If passed, the new SR 841 would ask voters in November whether the Georgia Constitution should be amended to allow parimutuel betting, casino gambling and sports betting. If voters approve the amendment, each county would have to hold a local referendum to see whether residents wanted to allow gambling in their community.
According to the proposed legislation, the Georgia Lottery and casinos would run sports betting. Money generated by sports betting through the Georgia Lottery would be dedicated to the HOPE scholarship.
Revenue from nonlottery-run sports betting, casinos and horse racing would go to three different pots.
Initial proceeds would go to a new emergency fund until it reached the equivalent of 10% of the state’s budget. Stephens called that fund a “lock box” that would complement the state’s rainy day account.
Remaining proceeds would be split evenly between the state’s general fund and an “opportunity fund,” defined as needs-based money that would help families pay for pre-kindergarten and post-secondary education.
The move comes less than a week after a Senate panel approved House Bill 903. That bill would authorize the Georgia Lottery to manage an online sports wagering system. Any revenue generated would benefit the state’s HOPE college scholarship.
Adding horse racing or casino gambling would require Georgians to approve a constitutional amendment. And the Legislature’s lawyers have encouraged lawmakers to pursue a constitutional amendment to legalize sports betting if they want that.
Getting a constitutional amendment through the General Assembly requires two-thirds of each body to approve the measure — meaning 120 state representatives and 37 senators would have to vote yes to pass the legislation. It then needs a majority of voters to approve it.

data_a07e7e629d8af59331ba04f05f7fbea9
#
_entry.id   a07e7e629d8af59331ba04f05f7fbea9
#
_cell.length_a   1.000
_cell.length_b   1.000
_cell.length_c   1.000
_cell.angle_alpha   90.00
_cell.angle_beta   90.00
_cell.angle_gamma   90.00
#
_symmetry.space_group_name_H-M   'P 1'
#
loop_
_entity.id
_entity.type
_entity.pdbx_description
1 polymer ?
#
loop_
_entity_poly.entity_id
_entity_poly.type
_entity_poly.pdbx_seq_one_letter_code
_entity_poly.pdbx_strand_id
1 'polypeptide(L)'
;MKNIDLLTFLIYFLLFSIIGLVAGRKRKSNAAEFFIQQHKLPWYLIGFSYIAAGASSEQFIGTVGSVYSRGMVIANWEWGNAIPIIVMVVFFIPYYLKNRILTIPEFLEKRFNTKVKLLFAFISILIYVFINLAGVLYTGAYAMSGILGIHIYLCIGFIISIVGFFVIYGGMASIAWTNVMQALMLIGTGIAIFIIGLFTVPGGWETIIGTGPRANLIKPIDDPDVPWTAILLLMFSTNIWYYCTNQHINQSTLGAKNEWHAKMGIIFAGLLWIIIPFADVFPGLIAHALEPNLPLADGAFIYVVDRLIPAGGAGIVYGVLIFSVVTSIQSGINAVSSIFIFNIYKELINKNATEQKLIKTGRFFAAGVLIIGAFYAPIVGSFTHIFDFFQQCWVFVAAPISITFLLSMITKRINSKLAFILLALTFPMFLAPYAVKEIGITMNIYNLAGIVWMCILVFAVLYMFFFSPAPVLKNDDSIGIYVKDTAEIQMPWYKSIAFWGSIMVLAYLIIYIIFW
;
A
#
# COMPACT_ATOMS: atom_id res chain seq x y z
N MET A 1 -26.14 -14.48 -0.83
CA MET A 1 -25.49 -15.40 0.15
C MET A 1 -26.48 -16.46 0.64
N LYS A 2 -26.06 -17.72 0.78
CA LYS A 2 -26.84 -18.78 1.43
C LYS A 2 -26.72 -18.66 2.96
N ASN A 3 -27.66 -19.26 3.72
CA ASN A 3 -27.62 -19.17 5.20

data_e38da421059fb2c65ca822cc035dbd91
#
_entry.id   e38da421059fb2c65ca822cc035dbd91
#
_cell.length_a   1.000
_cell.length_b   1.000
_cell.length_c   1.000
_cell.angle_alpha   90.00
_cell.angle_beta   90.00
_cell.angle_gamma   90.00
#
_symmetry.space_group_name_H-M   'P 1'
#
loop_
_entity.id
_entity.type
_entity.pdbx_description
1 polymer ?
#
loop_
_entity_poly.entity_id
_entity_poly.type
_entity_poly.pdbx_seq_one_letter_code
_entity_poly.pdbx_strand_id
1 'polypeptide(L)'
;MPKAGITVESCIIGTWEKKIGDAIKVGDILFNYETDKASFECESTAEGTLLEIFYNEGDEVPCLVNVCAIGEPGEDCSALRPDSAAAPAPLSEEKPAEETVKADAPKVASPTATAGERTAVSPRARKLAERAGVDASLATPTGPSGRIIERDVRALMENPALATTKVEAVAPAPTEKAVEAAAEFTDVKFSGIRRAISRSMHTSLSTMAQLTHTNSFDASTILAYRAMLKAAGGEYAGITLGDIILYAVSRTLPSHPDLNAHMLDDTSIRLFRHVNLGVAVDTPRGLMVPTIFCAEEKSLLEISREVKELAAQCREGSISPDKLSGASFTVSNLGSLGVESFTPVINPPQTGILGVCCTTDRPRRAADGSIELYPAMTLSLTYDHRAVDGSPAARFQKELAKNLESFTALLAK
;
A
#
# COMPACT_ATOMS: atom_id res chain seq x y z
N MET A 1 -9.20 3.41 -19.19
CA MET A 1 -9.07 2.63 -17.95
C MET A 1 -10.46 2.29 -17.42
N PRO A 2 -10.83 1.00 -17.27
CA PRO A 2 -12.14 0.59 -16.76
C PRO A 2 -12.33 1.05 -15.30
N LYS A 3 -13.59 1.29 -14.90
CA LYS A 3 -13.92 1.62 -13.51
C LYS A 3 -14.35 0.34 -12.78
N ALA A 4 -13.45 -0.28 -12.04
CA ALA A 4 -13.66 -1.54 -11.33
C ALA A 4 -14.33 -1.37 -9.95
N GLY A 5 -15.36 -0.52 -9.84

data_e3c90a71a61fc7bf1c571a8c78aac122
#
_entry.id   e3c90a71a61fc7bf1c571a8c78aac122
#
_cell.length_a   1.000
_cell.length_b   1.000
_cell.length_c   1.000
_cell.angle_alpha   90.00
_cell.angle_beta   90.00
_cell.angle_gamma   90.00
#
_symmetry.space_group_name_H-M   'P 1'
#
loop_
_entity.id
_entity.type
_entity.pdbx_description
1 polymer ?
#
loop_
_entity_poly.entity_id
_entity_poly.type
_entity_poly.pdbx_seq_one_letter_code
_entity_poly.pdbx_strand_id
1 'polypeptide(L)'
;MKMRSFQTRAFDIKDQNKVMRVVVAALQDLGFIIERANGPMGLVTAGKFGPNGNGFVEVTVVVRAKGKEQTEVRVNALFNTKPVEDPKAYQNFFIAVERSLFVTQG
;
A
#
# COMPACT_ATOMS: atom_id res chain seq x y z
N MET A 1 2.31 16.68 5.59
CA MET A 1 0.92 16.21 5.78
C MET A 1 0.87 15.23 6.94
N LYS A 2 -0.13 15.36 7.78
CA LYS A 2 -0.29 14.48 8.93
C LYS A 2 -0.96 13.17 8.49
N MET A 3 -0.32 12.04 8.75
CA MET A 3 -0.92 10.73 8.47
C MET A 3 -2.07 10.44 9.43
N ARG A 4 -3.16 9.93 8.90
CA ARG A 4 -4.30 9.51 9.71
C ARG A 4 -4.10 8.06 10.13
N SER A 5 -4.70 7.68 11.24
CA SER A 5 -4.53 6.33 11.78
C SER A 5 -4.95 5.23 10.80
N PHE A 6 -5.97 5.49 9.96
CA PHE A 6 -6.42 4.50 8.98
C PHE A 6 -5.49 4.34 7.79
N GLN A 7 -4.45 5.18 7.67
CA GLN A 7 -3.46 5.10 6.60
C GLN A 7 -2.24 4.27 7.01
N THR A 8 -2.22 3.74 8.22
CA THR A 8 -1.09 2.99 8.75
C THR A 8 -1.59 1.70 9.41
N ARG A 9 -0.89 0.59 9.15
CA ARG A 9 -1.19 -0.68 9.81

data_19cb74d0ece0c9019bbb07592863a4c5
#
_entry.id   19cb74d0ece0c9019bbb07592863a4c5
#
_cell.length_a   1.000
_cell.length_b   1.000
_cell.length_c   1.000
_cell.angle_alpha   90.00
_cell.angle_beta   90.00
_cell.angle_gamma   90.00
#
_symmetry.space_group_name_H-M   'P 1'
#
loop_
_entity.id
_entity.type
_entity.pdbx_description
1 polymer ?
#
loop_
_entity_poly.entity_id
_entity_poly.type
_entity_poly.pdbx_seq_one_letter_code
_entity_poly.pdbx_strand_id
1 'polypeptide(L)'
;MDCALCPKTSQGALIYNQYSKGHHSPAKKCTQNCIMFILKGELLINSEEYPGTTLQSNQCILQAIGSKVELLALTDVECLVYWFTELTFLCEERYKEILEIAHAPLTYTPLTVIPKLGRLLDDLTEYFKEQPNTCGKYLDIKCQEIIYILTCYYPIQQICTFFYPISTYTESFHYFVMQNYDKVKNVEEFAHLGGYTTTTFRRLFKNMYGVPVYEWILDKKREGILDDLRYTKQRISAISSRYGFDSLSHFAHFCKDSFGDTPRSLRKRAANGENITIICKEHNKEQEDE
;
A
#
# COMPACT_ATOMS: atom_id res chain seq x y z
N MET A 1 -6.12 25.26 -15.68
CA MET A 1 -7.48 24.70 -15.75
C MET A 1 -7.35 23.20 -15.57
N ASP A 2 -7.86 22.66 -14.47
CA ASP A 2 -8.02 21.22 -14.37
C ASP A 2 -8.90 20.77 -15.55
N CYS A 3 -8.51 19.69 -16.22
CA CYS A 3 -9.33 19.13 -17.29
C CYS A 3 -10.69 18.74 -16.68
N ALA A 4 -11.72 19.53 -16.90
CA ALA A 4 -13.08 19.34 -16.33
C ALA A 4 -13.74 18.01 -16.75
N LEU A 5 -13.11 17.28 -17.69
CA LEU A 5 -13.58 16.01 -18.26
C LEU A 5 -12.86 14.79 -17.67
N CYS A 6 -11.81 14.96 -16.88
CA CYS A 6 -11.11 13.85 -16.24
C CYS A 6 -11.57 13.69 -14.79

While the issue has been debated for years, supporters in Georgia see an opportunity to bolster the state’s revenue by bringing a new legal industry into the state after the economy took a hit amid the coronavirus pandemic.
State lawmakers in both chambers spent several months last year studying gambling.
Supporters believe an expansion of the gambling industry could bring thousands of jobs and pump hundreds of millions of dollars into the Georgia Lottery-funded HOPE scholarship. Conservative groups and religious organizations oppose expanding any form of gambling because they find it immoral and an addictive habit that breeds crime.
John Kent, who said he is a retired college professor from Illinois, said he was “appalled” that state lawmakers were misleading voters by brushing aside what he believes are the ills of gambling.
He said his family is moving out of Illinois to relocate to Georgia. “One major reason is to get away from the addicted gamblers, the bankruptcies, the crime and corruption, which permeates the Legislature as well,” he said.
Regulated Industries Chairman Alan Powell, a Hartwell Republican, took issue with Kent's remarks.
“I’m a little bit appalled by the idea that the people of Georgia can’t make a decision on their own,” he said. “If they don’t want it, fine. They don’t have to have it.”
Polls suggest that most Georgians want to expand gambling.
A January poll by The Atlanta Journal-Constitution found that 64% of Georgians surveyed supported casino gambling. That's up from 56% of those surveyed in 2017, the last time the AJC questioned voters about casinos.
And 57% of respondents in January said they back legalized betting on professional sporting events, according to the AJC poll.